Lumbering onward

Third installment of Shrek looks neat, but misses the story and the funny

VERY ANIMATED<br>Donkey and Shrek try to make sense of this crazy little pixilated world.

Donkey and Shrek try to make sense of this crazy little pixilated world.

Featuring the voices of Mike Meyers, Eddie Murphy, Cameron Diaz and Rupert Everett. Directed by Chris Miller and Ramen Hui.
Rated 2.0

I’ll cop … I sort of enjoyed the first Shrek, and the second one was OK, despite the vibe that everyone involved was obviously running out of creative steam.

That lack of an overall point really shows in this third entry. All the characters are back in their places, as Prince Charming sets about staging a cartoon d'état in the land of Far, Far Away. Meanwhile, King Harold (John Cleese) has croaked, and Shrek (Mike Meyers) finds himself the new heir apparent and wants nothing to do with it, so he sets off to track down kid Arthur and zany hippie magician Merlin to fill in for him. Things happen and recycled jokes fall flat, but the toddlers will eat them up.

On the plus side, the scatological humor is toned down (slightly) and the entendres are kept in stealth mode. Oddly enough, the lack of adult humor is compensated for with a tin-eared approach to filling up the soundtrack. Aside from the sappy ballads that mark every transition, they’ve also utilized classic tracks from The Ramones, Zeppelin and Heart’s “Barracuda” … and “Live and Let Die,” used during a funeral scene? In a kid’s film? Like, WTF?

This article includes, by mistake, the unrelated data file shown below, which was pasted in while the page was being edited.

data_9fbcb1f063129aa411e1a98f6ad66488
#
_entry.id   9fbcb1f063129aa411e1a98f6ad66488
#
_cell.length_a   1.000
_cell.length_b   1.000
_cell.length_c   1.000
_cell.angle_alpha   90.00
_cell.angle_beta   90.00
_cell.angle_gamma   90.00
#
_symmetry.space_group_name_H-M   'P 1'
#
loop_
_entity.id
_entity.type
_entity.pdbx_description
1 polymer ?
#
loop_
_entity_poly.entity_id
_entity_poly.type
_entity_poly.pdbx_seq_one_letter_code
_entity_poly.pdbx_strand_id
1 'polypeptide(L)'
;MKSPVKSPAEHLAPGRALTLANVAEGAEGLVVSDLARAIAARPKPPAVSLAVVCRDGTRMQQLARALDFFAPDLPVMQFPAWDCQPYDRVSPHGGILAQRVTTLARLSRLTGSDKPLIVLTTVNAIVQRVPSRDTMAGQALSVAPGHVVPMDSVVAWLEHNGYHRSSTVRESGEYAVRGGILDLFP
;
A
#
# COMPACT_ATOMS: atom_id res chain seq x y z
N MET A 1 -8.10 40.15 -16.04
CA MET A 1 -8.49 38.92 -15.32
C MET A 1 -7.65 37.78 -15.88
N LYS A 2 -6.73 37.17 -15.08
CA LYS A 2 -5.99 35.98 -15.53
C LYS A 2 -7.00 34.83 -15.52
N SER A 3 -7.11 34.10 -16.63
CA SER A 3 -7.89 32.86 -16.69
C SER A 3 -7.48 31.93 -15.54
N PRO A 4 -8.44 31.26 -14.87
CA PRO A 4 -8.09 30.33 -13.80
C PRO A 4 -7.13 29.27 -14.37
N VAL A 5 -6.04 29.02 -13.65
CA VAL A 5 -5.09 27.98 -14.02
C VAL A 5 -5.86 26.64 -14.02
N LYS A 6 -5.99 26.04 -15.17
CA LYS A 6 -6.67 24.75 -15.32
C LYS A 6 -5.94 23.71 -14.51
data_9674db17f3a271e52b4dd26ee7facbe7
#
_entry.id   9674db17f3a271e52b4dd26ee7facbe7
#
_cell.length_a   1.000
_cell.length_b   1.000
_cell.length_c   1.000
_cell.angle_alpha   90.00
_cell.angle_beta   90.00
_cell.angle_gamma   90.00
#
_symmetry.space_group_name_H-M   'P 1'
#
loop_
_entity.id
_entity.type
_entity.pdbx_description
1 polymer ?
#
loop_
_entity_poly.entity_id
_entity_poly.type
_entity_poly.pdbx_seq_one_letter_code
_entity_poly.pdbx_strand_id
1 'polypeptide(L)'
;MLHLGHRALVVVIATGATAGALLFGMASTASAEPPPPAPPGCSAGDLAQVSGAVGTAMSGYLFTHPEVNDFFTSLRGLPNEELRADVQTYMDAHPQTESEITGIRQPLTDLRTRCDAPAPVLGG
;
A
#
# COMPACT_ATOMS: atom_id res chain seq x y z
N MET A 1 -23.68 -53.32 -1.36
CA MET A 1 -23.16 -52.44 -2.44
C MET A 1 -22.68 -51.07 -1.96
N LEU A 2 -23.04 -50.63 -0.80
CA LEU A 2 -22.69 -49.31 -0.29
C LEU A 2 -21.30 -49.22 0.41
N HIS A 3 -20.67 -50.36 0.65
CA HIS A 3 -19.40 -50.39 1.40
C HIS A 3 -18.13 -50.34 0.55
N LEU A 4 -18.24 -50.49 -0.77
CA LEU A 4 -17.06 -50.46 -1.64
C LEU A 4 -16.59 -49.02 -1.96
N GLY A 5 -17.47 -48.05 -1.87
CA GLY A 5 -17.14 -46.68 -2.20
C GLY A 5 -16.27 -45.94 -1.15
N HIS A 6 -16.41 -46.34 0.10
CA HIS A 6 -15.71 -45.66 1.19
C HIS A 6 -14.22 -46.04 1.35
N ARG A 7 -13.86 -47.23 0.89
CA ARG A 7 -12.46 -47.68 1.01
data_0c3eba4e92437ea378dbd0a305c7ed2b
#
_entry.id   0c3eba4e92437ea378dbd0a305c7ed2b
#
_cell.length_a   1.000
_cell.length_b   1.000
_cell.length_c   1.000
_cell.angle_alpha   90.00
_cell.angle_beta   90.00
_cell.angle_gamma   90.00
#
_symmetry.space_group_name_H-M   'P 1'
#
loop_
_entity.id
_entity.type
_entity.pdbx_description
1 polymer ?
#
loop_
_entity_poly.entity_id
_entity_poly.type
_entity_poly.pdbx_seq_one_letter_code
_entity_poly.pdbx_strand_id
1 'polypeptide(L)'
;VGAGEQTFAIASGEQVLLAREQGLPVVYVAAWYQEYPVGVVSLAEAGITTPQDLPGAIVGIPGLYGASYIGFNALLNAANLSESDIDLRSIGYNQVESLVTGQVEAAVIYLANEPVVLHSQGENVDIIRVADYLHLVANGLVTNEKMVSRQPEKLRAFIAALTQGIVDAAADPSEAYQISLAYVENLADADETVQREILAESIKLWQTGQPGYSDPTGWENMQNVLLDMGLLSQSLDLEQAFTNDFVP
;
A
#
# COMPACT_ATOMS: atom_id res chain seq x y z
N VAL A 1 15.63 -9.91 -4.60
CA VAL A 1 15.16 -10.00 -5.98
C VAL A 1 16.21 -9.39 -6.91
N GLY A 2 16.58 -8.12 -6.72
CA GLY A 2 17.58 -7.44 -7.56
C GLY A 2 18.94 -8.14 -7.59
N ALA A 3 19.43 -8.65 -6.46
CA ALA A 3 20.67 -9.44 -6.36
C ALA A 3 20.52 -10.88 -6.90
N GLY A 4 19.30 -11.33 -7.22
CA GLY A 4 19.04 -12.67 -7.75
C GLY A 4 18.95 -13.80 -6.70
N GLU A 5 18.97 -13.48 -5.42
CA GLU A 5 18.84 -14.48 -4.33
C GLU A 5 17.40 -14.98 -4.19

While I didn’t hate Shrek the Third, I still found it kind of depressing … not because I was expecting more, but because there was really nothing there. All those animators putting in the hours frame by frame (or pixel by pixel) with nothing to hang it on insofar as a story or gags. Admittedly, the animators are the stars of the show here, as some unexpectedly loving detail is put into their work. Too bad they didn’t hire writers to match that level of professionalism. The script (if that’s what they were working off of) just sort of meanders around using other pop movie moments to build a patchwork quilt of a narrative, as if the writers for Epic Movie had somehow snuck in and replaced the proper script.

That said, there is a scene toward the end that borders on absolute brilliance, as a character shifts from Disney Darling to Mother Nature Bats Last, in a moment that only falls short because they shoehorned the opening of a popular rock song into the money shot instead of going with an organic sound effect. But that brief, fleeting moment still managed to give me chills.

Overall? Didn’t laugh. Even once.